Food is not merely a source of sustenance; it carries with it emotional and psychological significance. Our relationship with food is complex and multifaceted, influenced by various factors. On the other end of the spectrum, intense trauma can also lead to a loss of appetite and emotional numbness. Well, there is a relationship between selective eating disorder, specially ARFID and Post-traumatic Stress Disorder (PTSD).
What Is ARFID?
Avoidant/Restrictive Food Intake Disorder is a new DSM-5 (Diagnostic and Statistical Manual of Mental Disorders) diagnosis that was formerly known as “Selective Eating Disorder.” ARFID is an eating disorder described by persistent food avoidance or restriction, resulting in considerable weight loss, nutritional deficits, and/or impairment in physical or psychological functioning. It is a complex and often misunderstood eating disorder characterized by significant limitations in food intake.
ARFID can manifest in various ways, with individuals exhibiting a range of symptoms and behaviours. Some common patterns include avoiding specific food textures, colours, smells, or tastes. The disorder can have a profound impact on an individual’s physical and psychological well-being, as well as their overall quality of life.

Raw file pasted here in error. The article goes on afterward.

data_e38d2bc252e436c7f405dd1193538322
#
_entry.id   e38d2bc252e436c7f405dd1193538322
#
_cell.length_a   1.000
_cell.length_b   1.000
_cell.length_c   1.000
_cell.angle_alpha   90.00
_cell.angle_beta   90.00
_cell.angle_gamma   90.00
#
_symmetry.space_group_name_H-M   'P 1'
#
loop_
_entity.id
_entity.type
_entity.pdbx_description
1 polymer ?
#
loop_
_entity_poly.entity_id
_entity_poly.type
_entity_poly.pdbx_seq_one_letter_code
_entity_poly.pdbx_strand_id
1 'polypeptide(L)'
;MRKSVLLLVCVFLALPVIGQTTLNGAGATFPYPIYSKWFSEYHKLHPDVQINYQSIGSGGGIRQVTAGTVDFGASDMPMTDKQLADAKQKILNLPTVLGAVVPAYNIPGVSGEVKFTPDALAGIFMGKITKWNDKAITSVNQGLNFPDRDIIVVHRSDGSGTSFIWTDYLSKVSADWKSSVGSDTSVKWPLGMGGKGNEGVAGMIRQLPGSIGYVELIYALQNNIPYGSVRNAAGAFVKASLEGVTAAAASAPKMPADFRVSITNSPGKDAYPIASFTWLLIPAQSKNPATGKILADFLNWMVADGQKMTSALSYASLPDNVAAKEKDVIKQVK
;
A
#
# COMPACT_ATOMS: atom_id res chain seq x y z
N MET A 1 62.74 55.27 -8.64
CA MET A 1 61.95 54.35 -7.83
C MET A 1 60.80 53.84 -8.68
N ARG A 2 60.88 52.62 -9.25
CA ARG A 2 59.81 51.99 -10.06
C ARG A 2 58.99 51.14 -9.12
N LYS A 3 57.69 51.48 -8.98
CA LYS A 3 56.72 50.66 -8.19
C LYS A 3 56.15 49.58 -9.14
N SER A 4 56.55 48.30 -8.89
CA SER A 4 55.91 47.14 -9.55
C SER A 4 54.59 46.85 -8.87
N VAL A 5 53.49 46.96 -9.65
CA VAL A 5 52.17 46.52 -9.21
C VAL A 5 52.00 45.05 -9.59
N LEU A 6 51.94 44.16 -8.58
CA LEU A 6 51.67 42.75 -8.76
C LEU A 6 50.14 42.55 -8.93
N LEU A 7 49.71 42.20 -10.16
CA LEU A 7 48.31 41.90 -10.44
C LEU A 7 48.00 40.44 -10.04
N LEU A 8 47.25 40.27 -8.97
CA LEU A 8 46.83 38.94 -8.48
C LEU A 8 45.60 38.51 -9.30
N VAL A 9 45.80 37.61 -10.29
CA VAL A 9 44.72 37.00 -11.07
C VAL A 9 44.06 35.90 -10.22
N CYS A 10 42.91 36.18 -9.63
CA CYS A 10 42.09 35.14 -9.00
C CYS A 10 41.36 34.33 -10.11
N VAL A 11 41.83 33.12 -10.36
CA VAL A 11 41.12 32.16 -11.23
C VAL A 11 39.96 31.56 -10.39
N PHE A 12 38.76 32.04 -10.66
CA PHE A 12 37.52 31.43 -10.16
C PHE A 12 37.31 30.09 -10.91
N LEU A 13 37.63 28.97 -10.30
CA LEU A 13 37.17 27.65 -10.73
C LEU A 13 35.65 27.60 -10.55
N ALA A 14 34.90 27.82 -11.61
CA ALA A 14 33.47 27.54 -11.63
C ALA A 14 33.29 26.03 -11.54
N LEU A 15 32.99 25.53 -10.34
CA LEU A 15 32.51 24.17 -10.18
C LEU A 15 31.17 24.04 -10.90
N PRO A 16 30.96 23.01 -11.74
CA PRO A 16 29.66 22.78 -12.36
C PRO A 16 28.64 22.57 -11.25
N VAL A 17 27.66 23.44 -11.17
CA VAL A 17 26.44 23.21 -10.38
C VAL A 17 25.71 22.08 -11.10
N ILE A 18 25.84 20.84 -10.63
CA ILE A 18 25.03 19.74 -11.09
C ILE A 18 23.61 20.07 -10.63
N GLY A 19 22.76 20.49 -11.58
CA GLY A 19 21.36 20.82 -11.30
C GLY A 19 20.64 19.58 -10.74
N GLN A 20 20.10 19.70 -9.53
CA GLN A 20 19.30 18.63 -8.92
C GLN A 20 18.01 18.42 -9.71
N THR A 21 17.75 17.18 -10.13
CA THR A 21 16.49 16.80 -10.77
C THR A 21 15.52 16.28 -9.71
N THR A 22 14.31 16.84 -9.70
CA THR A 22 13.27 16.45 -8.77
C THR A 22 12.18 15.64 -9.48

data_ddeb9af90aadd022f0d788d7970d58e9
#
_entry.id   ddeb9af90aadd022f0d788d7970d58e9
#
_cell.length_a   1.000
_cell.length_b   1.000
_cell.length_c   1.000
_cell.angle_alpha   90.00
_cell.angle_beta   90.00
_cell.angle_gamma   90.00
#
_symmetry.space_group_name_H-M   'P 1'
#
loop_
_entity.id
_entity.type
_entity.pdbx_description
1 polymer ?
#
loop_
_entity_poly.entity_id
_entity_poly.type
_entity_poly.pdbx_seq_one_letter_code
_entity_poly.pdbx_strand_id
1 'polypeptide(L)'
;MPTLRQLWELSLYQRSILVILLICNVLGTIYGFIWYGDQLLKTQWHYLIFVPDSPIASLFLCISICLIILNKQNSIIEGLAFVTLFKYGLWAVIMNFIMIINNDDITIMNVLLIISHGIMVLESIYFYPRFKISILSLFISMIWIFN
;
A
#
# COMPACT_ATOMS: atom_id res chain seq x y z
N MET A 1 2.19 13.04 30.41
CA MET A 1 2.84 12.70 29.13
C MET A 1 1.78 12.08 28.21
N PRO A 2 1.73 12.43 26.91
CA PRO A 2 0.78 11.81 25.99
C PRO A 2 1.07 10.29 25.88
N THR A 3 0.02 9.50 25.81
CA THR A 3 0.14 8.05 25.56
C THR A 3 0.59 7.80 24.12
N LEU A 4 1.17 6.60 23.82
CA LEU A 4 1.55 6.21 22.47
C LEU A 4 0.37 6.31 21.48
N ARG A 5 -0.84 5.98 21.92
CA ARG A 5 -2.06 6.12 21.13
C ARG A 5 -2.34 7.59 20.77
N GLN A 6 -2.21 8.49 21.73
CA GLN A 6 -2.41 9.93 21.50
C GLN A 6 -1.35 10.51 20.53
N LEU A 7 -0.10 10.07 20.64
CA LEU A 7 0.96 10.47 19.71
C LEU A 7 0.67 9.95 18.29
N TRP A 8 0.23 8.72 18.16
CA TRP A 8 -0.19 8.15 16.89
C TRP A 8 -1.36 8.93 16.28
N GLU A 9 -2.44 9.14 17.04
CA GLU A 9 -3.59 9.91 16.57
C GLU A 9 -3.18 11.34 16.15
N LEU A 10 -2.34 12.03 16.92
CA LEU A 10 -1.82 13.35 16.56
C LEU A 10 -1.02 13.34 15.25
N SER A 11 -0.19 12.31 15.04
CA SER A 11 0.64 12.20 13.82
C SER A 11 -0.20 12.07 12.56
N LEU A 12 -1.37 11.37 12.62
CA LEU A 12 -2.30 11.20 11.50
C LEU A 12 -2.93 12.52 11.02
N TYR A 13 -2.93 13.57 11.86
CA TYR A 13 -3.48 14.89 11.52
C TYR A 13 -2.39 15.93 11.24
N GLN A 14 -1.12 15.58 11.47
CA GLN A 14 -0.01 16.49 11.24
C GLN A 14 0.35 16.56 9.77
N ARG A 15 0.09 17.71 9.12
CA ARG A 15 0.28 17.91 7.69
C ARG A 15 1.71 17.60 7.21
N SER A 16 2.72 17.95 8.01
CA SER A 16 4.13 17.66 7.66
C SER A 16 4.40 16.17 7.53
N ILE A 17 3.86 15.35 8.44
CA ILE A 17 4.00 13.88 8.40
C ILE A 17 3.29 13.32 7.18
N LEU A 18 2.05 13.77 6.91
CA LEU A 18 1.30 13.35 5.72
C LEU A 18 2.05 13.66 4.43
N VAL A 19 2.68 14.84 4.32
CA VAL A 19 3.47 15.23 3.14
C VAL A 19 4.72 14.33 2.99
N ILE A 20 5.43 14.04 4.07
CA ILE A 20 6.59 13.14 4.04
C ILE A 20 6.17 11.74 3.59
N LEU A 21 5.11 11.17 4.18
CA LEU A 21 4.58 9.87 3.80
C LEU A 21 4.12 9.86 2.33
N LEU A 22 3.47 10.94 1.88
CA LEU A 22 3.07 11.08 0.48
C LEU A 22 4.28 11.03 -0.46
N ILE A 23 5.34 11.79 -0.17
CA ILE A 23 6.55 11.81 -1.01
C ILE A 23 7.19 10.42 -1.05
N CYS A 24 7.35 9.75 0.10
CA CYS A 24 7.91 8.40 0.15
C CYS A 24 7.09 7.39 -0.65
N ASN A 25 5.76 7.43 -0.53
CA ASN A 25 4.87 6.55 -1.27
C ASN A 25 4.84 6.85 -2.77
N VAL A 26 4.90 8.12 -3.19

Diagnosing ARFID can be challenging, as the disorder often goes unrecognized or is misdiagnosed. It is crucial to differentiate it from other eating disorders or medical conditions that may present with similar symptoms.
How Is Trauma & Stress Related To This Eating Disorder?
The causes of ARFID are multifactorial and not yet fully understood. Intense trauma can inflict profound and lasting wounds on an individual’s relationship with food. There may be a combination of genetic, neurobiological, psychological, and environmental factors that contribute to the development of the disorder. In certain circumstances, there is a relationship between ARFID and Post-traumatic Stress Disorder (PTSD).
Traumatic experiences, such as physical or sexual abuse, accidents, or other extremely traumatic occurrences, can have a dramatic influence on a person’s relationship with food and eating. Trauma can cause increased anxiety, dread, and aversions, such as aversions to certain meals or eating settings. These phobias and anxieties can lead to the onset or worsening of ARFID symptoms.
It is crucial to emphasise that not all people with ARFID have a history of trauma or acquire PTSD, and not all people with PTSD develop ARFID. However, trauma might contribute to the development of ARFID or hinder the treatment process in some people.
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